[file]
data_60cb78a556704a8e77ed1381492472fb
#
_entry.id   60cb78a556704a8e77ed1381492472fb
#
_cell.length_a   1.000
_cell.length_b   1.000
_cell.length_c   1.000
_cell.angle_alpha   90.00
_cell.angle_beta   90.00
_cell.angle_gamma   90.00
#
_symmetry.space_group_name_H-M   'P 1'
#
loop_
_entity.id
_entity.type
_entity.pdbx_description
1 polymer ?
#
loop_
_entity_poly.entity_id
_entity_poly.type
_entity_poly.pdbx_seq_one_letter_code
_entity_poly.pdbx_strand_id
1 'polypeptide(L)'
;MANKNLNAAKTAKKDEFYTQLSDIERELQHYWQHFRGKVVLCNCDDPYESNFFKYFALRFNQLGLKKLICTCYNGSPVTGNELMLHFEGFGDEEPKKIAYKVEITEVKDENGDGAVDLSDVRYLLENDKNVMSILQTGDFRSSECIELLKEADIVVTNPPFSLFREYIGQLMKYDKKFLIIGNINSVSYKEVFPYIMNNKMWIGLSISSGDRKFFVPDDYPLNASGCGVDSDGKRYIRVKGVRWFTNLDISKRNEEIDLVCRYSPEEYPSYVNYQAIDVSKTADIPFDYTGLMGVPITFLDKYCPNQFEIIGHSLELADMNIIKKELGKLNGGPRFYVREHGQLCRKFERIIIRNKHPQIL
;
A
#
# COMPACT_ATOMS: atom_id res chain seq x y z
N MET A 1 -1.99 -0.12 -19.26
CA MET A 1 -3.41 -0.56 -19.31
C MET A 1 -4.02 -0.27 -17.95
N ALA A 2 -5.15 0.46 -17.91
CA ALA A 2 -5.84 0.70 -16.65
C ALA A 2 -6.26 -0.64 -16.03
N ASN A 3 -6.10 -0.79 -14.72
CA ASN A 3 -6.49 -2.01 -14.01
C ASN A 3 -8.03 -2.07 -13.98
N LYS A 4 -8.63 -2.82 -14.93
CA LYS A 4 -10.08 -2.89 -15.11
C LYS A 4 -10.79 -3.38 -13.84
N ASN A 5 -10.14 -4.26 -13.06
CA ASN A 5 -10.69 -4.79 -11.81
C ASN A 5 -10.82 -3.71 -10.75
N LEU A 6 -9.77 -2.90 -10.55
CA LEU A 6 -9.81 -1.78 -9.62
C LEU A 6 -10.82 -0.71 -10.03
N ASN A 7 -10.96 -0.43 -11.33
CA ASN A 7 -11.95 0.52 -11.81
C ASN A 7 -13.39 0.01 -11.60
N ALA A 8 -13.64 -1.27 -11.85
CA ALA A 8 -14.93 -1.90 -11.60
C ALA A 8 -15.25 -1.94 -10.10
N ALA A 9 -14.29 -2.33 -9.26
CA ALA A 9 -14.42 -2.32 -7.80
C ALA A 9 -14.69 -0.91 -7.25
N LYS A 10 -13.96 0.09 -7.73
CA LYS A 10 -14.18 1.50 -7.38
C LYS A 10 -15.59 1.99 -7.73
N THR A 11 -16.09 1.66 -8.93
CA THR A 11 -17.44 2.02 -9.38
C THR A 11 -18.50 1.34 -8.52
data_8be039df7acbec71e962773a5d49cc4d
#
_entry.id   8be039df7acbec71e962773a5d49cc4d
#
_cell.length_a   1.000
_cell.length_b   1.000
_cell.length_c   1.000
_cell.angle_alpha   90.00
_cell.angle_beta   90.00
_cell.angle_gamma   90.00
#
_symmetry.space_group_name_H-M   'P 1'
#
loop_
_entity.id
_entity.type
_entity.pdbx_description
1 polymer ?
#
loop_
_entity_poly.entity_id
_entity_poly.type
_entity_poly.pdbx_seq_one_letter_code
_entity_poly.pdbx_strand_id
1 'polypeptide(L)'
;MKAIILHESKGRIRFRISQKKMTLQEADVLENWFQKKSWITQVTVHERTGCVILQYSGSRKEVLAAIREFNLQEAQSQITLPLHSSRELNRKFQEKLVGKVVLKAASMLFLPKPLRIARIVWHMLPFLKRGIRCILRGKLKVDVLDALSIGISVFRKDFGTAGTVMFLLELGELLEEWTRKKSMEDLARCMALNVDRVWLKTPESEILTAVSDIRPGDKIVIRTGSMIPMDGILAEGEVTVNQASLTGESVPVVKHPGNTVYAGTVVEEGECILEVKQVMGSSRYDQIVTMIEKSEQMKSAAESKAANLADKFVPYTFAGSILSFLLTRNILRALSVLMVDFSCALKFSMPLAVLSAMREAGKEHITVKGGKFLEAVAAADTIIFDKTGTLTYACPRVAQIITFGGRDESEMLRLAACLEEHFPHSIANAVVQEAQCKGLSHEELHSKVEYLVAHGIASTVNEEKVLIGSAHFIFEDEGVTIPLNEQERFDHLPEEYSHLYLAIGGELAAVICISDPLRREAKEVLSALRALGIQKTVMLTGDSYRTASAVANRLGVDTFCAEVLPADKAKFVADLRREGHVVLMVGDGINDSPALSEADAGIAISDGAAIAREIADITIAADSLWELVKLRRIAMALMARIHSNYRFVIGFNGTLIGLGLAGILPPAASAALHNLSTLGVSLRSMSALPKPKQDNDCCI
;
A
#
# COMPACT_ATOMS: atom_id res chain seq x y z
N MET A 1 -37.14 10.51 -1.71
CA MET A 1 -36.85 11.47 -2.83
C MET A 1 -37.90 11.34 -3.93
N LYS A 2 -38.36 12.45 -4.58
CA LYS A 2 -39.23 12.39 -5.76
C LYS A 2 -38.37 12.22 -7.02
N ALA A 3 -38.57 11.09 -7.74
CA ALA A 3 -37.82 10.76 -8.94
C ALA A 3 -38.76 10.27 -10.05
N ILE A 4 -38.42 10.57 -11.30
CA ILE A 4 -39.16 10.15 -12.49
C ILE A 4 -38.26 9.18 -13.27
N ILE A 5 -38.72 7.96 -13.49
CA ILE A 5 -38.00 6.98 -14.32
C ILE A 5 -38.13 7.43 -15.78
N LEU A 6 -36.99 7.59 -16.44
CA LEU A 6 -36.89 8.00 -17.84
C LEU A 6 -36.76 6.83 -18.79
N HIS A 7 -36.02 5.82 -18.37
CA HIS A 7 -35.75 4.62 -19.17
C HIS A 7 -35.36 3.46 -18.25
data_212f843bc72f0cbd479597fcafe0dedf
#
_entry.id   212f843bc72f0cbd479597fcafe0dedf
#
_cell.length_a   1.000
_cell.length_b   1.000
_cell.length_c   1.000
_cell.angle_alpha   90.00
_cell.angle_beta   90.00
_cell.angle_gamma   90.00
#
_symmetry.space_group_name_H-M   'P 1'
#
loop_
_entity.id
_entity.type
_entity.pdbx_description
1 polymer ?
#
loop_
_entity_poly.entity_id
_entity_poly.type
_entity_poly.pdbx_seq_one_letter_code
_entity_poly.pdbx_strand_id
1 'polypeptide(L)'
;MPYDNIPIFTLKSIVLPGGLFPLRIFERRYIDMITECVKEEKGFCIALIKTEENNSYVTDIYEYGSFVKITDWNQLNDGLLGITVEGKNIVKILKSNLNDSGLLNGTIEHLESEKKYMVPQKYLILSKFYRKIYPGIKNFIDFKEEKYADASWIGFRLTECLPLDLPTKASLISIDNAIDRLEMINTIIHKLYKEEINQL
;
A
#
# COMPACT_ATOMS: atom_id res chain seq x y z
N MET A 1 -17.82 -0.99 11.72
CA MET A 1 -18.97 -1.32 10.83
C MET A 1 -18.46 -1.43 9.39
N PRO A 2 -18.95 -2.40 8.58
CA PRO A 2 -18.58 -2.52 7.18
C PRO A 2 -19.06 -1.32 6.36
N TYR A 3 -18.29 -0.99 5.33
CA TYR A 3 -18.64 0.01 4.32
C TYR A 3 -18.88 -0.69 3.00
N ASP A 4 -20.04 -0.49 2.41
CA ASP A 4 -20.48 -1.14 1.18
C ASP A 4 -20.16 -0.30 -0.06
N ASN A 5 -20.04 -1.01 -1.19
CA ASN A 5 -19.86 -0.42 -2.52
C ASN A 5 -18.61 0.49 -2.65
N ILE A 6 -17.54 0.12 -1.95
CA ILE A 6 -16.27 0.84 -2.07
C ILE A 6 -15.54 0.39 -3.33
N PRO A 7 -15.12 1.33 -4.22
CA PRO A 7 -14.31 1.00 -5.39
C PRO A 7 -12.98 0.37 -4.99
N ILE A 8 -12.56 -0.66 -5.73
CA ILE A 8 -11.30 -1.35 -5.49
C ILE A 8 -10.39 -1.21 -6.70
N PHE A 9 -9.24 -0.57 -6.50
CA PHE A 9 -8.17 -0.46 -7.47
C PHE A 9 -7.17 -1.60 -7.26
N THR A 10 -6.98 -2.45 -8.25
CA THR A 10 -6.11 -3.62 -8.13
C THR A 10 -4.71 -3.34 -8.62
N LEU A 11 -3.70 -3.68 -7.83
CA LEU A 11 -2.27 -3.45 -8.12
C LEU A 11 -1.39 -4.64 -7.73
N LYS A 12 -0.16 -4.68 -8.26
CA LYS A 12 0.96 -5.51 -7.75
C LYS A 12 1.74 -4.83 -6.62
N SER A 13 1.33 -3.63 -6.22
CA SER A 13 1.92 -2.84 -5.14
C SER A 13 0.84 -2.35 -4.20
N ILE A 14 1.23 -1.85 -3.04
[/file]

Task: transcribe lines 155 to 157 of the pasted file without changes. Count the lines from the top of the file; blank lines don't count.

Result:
CA ASP A 4 -20.48 -1.14 1.18
C ASP A 4 -20.16 -0.30 -0.06
N ASN A 5 -20.04 -1.01 -1.19